- Make sure to spell out the exact dates when the children are with each parent, including school breaks and holidays. Communicate the arrangements well in advance with your ex-partner. For example, who is responsible for picking up the children from school on any given day? Who brings the children to their extra-curricular activities? It is important to know who is responsible for what, and what happens if there is a problem either way. A comprehensive parenting plan or parenting agreement helps avoid a power struggle or conflict developing over any logistical details regarding the children in your everyday life. If you can manage this, you will reserve your mental energy and time.
- Narcissists are always going to be difficult parents, so you must pick your battles carefully. Also, prepare yourself for rescheduling conflicts. They are bound to arise, because narcissists do not stick to the arrangements or hold the boundaries if it does not suit them. Some things you can let pass and keep your cool, but there will be times when you will need to fight the battle, especially if it involves safety issues for the children.
Don’t be naive. Do not expect your narcissist to change. That way, you avoid being disappointed when they fall short on responsibility. Don’t react (negative reinforcement), that gives them satisfaction and attention and will encourage their bad behaviour again. Find a way to resolve the issue. You may find it helpful to acknowledge when they do something good or thoughtful regarding you or the children (positive reinforcement). If they get your approval they are more likely to repeat the good behaviour. Remember, they are like emotionally hungry children, they crave attention and approval…. so give them praise when it is due. This may also help protect you and your children from the conflict and negativity that comes when you lock horns with your ex-partner (i.e., personal attack, ignored legal agreements, shared parenting time conflict, parental alienation, emotional manipulation tactics, etc.) in these high-conflict cases.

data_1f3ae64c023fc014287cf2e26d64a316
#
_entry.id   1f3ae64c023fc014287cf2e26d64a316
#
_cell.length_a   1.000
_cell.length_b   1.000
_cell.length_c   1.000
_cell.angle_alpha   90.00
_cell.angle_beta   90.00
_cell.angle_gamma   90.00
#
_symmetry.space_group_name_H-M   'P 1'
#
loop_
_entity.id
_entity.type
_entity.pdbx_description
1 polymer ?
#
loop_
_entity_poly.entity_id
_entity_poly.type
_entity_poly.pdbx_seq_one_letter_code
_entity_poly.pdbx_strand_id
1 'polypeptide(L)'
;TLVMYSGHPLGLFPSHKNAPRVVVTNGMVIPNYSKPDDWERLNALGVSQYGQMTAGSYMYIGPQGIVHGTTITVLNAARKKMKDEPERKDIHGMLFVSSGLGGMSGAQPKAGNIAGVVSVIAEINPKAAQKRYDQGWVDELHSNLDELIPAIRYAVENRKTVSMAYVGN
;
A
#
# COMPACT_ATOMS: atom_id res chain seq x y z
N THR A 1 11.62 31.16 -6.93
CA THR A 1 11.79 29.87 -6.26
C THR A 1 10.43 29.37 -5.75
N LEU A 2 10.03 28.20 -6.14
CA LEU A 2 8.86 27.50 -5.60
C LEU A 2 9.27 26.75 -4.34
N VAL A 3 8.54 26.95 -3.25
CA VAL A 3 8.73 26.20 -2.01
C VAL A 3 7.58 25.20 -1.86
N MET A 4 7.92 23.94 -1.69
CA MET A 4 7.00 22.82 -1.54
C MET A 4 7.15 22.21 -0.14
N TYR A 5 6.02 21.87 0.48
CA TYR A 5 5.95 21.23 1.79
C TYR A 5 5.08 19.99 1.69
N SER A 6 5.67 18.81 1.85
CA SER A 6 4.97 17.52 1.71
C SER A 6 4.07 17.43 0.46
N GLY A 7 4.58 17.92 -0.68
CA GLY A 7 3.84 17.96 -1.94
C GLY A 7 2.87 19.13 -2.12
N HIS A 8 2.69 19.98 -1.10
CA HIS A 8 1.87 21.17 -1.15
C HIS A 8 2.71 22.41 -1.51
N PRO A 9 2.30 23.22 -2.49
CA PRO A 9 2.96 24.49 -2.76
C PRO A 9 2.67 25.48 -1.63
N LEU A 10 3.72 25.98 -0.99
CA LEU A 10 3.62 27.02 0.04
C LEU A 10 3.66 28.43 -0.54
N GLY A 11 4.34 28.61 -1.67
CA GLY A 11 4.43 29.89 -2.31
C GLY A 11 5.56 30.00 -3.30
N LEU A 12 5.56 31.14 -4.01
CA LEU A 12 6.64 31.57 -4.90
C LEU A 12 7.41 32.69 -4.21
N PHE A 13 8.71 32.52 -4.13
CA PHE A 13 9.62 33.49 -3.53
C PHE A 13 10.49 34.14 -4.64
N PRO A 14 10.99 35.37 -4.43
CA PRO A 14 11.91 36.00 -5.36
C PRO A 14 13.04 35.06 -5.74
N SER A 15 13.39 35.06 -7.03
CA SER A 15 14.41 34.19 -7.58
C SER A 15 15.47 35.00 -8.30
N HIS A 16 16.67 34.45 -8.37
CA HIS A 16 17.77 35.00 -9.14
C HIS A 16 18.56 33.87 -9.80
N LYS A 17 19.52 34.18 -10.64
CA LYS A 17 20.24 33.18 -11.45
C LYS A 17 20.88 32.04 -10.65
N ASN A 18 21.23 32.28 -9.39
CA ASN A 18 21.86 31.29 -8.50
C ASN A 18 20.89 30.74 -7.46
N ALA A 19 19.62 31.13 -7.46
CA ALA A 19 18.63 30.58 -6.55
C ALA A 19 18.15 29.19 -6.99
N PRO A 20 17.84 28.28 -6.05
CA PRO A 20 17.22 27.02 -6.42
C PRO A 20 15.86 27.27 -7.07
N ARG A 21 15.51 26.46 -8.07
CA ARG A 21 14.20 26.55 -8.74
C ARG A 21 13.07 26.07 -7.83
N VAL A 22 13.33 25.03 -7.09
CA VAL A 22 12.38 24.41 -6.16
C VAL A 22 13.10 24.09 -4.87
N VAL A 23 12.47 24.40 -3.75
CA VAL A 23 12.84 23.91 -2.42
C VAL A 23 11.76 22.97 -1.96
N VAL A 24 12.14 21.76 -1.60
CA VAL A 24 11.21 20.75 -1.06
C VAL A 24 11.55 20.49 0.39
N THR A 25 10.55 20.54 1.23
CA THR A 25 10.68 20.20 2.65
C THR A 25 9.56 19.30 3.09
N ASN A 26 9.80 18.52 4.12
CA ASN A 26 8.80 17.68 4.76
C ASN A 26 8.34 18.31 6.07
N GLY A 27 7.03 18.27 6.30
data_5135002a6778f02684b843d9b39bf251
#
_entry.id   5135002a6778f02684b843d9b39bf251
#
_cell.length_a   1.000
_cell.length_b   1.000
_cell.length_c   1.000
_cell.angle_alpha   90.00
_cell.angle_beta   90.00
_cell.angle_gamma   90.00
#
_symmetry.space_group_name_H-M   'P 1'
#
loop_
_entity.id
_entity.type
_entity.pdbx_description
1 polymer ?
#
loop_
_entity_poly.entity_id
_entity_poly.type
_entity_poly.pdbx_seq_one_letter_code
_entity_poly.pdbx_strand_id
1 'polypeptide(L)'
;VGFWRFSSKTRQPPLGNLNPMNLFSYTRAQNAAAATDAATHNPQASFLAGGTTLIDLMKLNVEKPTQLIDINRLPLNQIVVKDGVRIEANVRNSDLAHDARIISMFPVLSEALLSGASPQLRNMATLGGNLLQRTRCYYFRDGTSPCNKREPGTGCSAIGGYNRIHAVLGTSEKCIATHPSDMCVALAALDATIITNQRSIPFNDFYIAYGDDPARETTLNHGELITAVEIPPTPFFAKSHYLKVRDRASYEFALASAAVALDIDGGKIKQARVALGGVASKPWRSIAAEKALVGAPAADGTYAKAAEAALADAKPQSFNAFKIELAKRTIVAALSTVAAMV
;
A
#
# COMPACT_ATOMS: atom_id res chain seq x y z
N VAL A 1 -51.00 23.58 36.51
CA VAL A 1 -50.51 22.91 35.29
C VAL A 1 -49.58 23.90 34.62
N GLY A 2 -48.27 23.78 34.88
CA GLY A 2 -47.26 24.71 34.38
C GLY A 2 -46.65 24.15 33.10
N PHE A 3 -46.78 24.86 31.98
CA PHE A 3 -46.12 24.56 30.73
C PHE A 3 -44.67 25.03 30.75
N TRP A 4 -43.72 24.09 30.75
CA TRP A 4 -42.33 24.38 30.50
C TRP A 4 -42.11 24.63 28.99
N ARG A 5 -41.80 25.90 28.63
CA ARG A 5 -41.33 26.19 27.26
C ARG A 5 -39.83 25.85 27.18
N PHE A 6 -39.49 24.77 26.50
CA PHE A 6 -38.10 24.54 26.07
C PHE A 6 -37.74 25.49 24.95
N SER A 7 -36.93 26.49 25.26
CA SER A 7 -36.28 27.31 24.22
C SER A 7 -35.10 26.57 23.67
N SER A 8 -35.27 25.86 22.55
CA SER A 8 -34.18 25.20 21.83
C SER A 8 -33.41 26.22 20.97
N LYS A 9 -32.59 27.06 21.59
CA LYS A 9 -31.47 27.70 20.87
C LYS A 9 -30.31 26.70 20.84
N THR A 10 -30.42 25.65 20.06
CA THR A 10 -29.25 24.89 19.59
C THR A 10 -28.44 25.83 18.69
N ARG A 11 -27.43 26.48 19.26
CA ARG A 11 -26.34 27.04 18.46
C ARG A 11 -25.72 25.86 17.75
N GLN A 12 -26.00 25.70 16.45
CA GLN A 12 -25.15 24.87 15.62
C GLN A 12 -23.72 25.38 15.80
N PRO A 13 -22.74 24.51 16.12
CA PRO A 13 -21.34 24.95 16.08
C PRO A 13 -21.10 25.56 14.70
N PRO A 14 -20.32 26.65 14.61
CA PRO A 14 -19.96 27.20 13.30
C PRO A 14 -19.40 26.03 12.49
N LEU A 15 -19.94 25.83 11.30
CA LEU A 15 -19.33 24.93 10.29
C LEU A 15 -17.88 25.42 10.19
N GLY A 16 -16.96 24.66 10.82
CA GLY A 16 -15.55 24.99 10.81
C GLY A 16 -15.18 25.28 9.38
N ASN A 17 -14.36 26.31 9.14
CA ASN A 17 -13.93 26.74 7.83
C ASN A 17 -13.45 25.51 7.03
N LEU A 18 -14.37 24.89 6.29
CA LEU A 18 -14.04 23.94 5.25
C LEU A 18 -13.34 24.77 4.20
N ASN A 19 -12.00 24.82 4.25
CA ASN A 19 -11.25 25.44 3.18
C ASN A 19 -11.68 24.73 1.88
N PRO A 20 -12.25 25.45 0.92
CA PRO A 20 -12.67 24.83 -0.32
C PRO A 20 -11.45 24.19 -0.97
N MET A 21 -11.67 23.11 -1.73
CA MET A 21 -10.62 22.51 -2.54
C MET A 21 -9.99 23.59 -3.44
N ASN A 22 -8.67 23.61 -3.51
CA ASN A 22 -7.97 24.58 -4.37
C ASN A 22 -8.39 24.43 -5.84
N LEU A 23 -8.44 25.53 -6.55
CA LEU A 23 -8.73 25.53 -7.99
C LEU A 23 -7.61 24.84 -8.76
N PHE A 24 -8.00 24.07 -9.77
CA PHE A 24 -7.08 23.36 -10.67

IT MAY WORK BETTER UTILISING A “PARALLEL PARENTING STYLE”:
If co-parenting becomes impossible because of feuding, then a better and safer option for you and the children may be to employ a “Parallel Parenting” process. For co-parenting to work, both parents need to be able to co-operate together for the welfare of the children. Parallel parenting, on the other hand, is doing everything separately, but still sharing in the responsibility of the children. The idea behind this is that you want to keep the children away from their narcissistic parent’s bad influence without the constant rows that are very upsetting to the children. This kind of parenting arrangement can provide you and the children with a more peaceful environment.
Parallel parenting allows feuding parents to have significant roles in their child’s life without interacting much with each other. Parents choose how to raise their child within their household and agree to only collaborate on major decisions together (i.e., child’s health and welfare issues, etc.). The main advantage of parallel parenting is that it allows the children to remain close to both parents, which means they won’t feel as though one parent has abandoned them. It also helps prevent the children from becoming too attached to one parent over another.